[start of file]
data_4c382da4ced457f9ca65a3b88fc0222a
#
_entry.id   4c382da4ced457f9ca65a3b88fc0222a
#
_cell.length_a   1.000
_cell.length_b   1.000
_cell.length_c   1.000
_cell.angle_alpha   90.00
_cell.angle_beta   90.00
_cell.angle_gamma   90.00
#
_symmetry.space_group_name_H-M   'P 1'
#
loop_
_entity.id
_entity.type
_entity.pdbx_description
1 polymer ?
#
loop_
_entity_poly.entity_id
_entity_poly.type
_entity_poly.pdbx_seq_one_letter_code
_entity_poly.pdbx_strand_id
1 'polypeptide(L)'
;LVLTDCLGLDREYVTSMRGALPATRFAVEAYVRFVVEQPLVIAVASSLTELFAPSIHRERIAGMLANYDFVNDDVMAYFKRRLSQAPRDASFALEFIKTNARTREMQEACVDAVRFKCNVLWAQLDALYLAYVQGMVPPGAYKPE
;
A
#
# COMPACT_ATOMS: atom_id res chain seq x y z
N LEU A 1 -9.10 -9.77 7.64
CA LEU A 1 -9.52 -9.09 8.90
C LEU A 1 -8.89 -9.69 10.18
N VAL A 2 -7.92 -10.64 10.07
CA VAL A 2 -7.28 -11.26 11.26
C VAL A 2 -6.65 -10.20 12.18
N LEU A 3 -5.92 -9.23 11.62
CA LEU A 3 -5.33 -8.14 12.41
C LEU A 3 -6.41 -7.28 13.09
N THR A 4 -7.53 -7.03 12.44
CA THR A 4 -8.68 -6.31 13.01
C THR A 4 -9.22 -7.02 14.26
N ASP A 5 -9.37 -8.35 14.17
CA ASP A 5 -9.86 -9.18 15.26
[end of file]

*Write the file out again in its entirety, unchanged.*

data_4c382da4ced457f9ca65a3b88fc0222a
#
_entry.id   4c382da4ced457f9ca65a3b88fc0222a
#
_cell.length_a   1.000
_cell.length_b   1.000
_cell.length_c   1.000
_cell.angle_alpha   90.00
_cell.angle_beta   90.00
_cell.angle_gamma   90.00
#
_symmetry.space_group_name_H-M   'P 1'
#
loop_
_entity.id
_entity.type
_entity.pdbx_description
1 polymer ?
#
loop_
_entity_poly.entity_id
_entity_poly.type
_entity_poly.pdbx_seq_one_letter_code
_entity_poly.pdbx_strand_id
1 'polypeptide(L)'
;LVLTDCLGLDREYVTSMRGALPATRFAVEAYVRFVVEQPLVIAVASSLTELFAPSIHRERIAGMLANYDFVNDDVMAYFKRRLSQAPRDASFALEFIKTNARTREMQEACVDAVRFKCNVLWAQLDALYLAYVQGMVPPGAYKPE
;
A
#
# COMPACT_ATOMS: atom_id res chain seq x y z
N LEU A 1 -9.10 -9.77 7.64
CA LEU A 1 -9.52 -9.09 8.90
C LEU A 1 -8.89 -9.69 10.18
N VAL A 2 -7.92 -10.64 10.07
CA VAL A 2 -7.28 -11.26 11.26
C VAL A 2 -6.65 -10.20 12.18
N LEU A 3 -5.92 -9.23 11.62
CA LEU A 3 -5.33 -8.14 12.41
C LEU A 3 -6.41 -7.28 13.09
N THR A 4 -7.53 -7.03 12.44
CA THR A 4 -8.68 -6.31 13.01
C THR A 4 -9.22 -7.02 14.26
N ASP A 5 -9.37 -8.35 14.17
CA ASP A 5 -9.86 -9.18 15.26